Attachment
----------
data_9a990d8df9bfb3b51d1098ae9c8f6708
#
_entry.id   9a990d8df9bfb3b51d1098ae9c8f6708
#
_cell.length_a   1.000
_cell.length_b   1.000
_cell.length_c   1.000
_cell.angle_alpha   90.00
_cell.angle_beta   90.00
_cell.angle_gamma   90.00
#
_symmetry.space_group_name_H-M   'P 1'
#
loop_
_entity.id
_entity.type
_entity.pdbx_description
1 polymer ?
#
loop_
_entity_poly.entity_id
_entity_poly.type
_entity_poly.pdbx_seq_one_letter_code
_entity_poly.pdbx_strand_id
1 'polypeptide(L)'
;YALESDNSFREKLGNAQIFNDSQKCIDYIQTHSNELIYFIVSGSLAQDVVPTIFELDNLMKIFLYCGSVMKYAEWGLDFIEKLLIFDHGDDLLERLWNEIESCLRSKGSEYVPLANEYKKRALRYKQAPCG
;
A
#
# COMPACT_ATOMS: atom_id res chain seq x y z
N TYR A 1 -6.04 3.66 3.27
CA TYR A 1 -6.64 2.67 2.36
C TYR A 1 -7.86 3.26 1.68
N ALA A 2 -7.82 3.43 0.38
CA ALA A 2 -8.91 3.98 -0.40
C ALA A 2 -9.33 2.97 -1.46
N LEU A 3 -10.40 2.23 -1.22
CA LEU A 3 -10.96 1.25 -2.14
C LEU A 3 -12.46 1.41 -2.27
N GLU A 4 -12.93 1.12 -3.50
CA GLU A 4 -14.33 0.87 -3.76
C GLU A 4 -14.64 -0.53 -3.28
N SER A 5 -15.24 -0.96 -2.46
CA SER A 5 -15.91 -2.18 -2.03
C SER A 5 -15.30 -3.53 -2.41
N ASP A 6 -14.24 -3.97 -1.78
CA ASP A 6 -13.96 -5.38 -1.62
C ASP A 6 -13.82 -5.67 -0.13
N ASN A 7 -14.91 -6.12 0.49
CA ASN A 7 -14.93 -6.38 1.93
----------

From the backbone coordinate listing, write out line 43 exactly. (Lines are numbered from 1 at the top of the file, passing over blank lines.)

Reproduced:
N SER A 5 -15.24 -0.96 -2.46